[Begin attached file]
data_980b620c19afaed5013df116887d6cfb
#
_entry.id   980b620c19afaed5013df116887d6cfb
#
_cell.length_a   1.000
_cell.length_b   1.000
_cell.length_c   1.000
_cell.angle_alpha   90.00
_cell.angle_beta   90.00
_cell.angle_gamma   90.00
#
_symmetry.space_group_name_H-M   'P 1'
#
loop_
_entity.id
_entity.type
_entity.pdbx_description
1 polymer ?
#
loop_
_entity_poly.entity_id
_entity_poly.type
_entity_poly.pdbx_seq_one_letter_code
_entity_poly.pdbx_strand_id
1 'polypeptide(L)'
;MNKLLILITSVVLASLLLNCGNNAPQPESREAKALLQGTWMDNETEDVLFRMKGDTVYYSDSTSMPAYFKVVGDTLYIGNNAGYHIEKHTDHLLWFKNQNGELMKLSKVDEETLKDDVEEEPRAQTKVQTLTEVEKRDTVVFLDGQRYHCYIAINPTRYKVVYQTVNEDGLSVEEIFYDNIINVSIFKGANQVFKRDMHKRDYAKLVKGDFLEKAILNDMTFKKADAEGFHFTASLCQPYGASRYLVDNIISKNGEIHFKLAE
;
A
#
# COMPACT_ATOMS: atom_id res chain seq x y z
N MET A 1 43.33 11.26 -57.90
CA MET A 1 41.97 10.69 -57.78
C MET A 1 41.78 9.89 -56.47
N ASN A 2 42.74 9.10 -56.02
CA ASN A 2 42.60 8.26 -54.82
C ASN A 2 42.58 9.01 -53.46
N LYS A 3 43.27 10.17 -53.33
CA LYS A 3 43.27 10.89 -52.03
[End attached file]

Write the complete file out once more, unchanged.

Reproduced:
data_980b620c19afaed5013df116887d6cfb
#
_entry.id   980b620c19afaed5013df116887d6cfb
#
_cell.length_a   1.000
_cell.length_b   1.000
_cell.length_c   1.000
_cell.angle_alpha   90.00
_cell.angle_beta   90.00
_cell.angle_gamma   90.00
#
_symmetry.space_group_name_H-M   'P 1'
#
loop_
_entity.id
_entity.type
_entity.pdbx_description
1 polymer ?
#
loop_
_entity_poly.entity_id
_entity_poly.type
_entity_poly.pdbx_seq_one_letter_code
_entity_poly.pdbx_strand_id
1 'polypeptide(L)'
;MNKLLILITSVVLASLLLNCGNNAPQPESREAKALLQGTWMDNETEDVLFRMKGDTVYYSDSTSMPAYFKVVGDTLYIGNNAGYHIEKHTDHLLWFKNQNGELMKLSKVDEETLKDDVEEEPRAQTKVQTLTEVEKRDTVVFLDGQRYHCYIAINPTRYKVVYQTVNEDGLSVEEIFYDNIINVSIFKGANQVFKRDMHKRDYAKLVKGDFLEKAILNDMTFKKADAEGFHFTASLCQPYGASRYLVDNIISKNGEIHFKLAE
;
A
#
# COMPACT_ATOMS: atom_id res chain seq x y z
N MET A 1 43.33 11.26 -57.90
CA MET A 1 41.97 10.69 -57.78
C MET A 1 41.78 9.89 -56.47
N ASN A 2 42.74 9.10 -56.02
CA ASN A 2 42.60 8.26 -54.82
C ASN A 2 42.58 9.01 -53.46
N LYS A 3 43.27 10.17 -53.33
CA LYS A 3 43.27 10.89 -52.03